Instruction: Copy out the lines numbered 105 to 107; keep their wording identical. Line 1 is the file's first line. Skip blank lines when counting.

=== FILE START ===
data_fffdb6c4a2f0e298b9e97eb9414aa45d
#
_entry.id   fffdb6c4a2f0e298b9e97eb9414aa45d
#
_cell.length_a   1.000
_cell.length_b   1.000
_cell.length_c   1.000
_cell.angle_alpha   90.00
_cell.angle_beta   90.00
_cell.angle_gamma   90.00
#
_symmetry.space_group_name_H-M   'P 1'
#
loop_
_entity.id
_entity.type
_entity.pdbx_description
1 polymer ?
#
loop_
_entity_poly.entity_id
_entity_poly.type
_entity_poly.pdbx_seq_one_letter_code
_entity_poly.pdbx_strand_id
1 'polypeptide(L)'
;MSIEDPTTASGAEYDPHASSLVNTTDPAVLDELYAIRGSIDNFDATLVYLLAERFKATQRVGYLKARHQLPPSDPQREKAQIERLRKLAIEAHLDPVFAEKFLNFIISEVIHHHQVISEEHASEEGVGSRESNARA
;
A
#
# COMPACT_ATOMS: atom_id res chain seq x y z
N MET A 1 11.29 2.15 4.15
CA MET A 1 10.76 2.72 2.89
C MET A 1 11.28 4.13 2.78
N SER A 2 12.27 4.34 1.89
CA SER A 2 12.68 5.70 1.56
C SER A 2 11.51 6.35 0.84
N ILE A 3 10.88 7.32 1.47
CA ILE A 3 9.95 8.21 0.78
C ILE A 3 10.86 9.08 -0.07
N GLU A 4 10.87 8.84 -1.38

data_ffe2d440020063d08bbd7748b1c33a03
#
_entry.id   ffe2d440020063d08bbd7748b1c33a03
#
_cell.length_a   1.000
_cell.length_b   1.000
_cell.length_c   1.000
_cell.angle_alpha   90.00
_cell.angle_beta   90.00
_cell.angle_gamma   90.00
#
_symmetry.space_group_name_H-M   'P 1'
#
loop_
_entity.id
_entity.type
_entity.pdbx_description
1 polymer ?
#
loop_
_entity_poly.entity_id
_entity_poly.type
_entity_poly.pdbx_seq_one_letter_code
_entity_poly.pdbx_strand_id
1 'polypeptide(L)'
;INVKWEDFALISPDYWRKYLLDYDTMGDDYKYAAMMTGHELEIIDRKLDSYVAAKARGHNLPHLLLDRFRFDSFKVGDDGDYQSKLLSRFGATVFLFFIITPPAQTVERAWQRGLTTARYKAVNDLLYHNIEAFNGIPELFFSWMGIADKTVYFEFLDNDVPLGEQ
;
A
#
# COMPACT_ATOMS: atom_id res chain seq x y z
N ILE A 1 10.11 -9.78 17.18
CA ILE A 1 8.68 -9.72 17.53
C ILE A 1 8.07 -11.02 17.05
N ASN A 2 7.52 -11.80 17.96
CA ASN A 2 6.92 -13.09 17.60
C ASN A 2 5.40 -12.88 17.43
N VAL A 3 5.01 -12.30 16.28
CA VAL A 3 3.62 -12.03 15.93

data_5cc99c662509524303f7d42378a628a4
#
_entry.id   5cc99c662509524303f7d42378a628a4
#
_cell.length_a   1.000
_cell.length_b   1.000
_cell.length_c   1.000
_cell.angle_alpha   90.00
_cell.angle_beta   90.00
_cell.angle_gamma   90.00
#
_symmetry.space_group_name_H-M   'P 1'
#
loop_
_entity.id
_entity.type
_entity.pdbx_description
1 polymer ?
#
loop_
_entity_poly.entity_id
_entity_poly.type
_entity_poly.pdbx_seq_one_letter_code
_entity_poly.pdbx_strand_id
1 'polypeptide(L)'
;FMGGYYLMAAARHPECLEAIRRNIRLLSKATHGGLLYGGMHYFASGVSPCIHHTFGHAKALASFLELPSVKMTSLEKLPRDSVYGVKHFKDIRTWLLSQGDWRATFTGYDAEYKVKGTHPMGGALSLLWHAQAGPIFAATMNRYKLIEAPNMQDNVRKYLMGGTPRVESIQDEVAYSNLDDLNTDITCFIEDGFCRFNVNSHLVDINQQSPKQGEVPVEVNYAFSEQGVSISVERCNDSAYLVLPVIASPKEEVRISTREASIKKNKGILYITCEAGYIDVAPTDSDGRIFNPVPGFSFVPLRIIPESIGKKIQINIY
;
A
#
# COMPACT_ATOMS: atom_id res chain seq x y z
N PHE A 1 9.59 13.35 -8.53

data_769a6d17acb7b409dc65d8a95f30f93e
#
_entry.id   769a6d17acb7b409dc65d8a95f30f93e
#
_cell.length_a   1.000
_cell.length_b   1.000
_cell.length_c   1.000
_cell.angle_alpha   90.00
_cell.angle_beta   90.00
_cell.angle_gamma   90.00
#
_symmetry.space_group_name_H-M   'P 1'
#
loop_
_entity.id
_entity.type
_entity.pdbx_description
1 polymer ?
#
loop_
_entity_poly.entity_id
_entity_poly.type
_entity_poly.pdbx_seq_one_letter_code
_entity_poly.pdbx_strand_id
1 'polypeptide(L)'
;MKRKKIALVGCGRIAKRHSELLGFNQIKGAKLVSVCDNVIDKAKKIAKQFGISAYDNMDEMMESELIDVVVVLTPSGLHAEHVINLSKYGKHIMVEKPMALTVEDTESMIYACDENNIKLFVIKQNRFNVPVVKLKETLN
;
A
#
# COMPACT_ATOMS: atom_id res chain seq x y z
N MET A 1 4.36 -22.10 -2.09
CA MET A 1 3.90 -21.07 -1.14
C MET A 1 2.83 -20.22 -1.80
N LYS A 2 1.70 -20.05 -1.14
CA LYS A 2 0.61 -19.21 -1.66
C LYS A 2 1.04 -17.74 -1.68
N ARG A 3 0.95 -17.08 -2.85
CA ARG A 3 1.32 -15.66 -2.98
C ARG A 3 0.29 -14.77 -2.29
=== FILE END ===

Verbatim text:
;
A
#